How many times have you heard a loud thump and watched as a bird crashed into your office window? Every year almost 1 billion birds die in America from collisions into buildings, a cause of death second only to loss of habitat. It’s a problem so pervasive among migratory birds that it’s estimated that 1–10 birds are killed per building in the United States every year.
The U.S. Green Building Council program has been concerned with these numbers for years and is now offering new Leadership in Energy and Environmental Design (LEED) credits to building designs that help our feathered friends.
Some of the most energy efficient and green minded designs are also the most dangerous to birds. Strategically placed glass that catches the most sunlight and heat during the day can be invisible to birds. Also, any landscaping planted around the buildings attracts birds, making collisions more likely.
“Because birds do not perceive conventionally formulated glass as a solid barrier, they fly into it,” the U.S. Green Building Council says. “They may mistake reflections as continuous space and be attracted to trees or other objects in, or visible through, a glassed-in space.”
The LEED accreditation system is based on credits awarded for green aspects of a design. In order to receive the bird-friendly credit, buildings must comply with four criteria: a façade requirement, an interior light requirement, an exterior light requirement, and a monitoring system. The program is being tested through the LEED pilot program to make sure the requirements are practical before officially adopting the bird-friendly credit.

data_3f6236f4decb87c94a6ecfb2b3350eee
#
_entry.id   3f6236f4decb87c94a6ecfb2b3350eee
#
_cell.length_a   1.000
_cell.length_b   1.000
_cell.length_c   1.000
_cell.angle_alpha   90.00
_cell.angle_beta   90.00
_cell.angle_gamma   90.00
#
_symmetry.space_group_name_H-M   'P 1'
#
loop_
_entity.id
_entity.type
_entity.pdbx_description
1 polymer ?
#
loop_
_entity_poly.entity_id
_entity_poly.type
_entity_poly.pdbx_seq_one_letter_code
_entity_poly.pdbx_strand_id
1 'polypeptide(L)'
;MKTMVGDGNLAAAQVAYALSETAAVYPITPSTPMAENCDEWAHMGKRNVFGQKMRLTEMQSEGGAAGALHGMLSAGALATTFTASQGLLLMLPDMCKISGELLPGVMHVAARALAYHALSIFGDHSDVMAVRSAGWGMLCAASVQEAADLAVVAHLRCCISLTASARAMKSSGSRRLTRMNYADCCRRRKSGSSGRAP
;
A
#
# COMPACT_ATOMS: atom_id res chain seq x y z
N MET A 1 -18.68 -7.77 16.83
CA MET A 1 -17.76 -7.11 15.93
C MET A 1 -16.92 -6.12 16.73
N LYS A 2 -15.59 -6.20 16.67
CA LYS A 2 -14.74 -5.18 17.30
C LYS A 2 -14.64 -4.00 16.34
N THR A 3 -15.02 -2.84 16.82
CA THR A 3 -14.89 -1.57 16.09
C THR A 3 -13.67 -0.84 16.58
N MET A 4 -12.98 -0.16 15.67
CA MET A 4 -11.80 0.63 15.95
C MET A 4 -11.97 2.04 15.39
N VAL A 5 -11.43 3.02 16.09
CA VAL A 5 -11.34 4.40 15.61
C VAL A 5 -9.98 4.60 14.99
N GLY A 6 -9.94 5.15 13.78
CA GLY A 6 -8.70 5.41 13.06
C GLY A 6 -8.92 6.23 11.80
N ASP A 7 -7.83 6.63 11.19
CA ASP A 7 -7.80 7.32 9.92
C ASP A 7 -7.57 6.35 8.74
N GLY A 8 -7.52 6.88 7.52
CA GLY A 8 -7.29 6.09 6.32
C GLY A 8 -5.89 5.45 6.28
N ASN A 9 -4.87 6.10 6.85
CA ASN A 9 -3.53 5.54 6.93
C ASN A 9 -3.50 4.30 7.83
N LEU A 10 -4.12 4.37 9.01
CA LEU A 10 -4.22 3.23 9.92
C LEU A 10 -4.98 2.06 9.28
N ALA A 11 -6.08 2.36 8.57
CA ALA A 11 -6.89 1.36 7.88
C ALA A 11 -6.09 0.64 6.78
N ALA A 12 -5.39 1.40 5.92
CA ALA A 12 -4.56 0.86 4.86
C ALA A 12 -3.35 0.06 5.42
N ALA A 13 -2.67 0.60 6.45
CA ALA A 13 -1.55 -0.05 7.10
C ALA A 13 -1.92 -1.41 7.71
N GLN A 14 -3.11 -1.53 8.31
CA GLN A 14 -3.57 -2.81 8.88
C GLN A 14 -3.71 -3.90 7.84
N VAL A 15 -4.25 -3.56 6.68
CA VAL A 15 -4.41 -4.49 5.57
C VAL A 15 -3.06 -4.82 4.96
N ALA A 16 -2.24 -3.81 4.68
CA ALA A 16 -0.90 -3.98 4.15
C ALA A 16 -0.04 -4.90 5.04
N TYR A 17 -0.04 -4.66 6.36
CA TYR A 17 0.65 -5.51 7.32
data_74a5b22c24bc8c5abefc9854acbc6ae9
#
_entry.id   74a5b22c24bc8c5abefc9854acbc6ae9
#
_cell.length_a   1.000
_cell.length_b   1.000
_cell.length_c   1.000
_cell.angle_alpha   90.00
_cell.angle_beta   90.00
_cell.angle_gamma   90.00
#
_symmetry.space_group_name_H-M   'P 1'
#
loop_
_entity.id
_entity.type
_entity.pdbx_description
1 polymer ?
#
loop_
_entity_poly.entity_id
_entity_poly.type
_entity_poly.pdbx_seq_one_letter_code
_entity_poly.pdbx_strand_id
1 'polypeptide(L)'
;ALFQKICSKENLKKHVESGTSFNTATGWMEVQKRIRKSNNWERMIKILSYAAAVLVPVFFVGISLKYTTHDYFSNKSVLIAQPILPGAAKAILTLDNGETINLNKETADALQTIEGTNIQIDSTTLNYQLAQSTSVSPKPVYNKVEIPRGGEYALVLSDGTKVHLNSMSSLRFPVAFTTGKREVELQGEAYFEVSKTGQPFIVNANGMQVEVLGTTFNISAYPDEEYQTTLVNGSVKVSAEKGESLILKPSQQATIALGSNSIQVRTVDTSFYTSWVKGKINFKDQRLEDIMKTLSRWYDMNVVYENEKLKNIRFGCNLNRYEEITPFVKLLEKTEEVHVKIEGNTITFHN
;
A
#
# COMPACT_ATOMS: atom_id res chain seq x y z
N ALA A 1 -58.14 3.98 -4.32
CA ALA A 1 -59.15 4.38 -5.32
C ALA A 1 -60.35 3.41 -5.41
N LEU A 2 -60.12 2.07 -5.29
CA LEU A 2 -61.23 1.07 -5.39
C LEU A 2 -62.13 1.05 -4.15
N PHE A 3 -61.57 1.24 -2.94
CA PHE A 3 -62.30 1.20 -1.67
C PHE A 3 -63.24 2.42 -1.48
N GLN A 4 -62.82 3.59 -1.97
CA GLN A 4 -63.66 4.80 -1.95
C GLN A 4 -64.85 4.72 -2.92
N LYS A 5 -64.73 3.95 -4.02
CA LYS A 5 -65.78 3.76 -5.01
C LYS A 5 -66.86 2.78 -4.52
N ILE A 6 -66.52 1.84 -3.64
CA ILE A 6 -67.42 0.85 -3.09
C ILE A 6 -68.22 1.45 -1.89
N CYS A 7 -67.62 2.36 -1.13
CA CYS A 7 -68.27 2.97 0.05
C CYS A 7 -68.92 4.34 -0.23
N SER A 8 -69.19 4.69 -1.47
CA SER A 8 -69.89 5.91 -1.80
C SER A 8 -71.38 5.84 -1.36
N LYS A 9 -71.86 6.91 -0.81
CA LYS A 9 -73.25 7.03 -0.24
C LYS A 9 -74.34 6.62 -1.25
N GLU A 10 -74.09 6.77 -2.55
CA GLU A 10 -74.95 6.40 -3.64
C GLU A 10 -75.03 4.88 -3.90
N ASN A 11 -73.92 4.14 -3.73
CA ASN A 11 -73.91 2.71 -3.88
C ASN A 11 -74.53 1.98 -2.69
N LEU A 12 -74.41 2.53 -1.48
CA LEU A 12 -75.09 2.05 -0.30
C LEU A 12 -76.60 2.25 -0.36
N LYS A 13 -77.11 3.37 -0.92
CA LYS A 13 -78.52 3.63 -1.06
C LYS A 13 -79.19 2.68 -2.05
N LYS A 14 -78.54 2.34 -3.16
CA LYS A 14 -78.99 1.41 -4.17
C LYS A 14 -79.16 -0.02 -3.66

Buildings can satisfy the façade requirement by using bird-friendly glass that is textured and/or opaque. The latest glass design to help birds features a design inspired by actual spider webs. The special ultraviolet coating is visible to birds but goes unseen by human eyes. The design blends smoothly with the architecture, yet birds will see a spider-web pattern spread across the surface. It’s the same way birds avoid crashing through spider webs in nature. Adjusting the reflectivity and the filtering of UV rays filtered through the glass also helps, and the Bird-Safe Glass Foundation is campaigning with the American Bird Conservancy to develop glass guidelines for cities across the country.
The interior/exterior light requirements can be easily met by turning off all interior lights after business hours and ensuring that outside lights aren’t angled up at the sky. These requirements also enforce energy conservation.
Cities such as San Francisco and Chicago already have feathered-friendly guidelines for new buildings, and the U.S. Green Building Council hopes the awareness grows to other cities. LEED is the top green design program in this country with 42,000 commercial buildings already certified. They won’t credit the windows on your garage door, but the next trip downtown may include more bird-friendly buildings.
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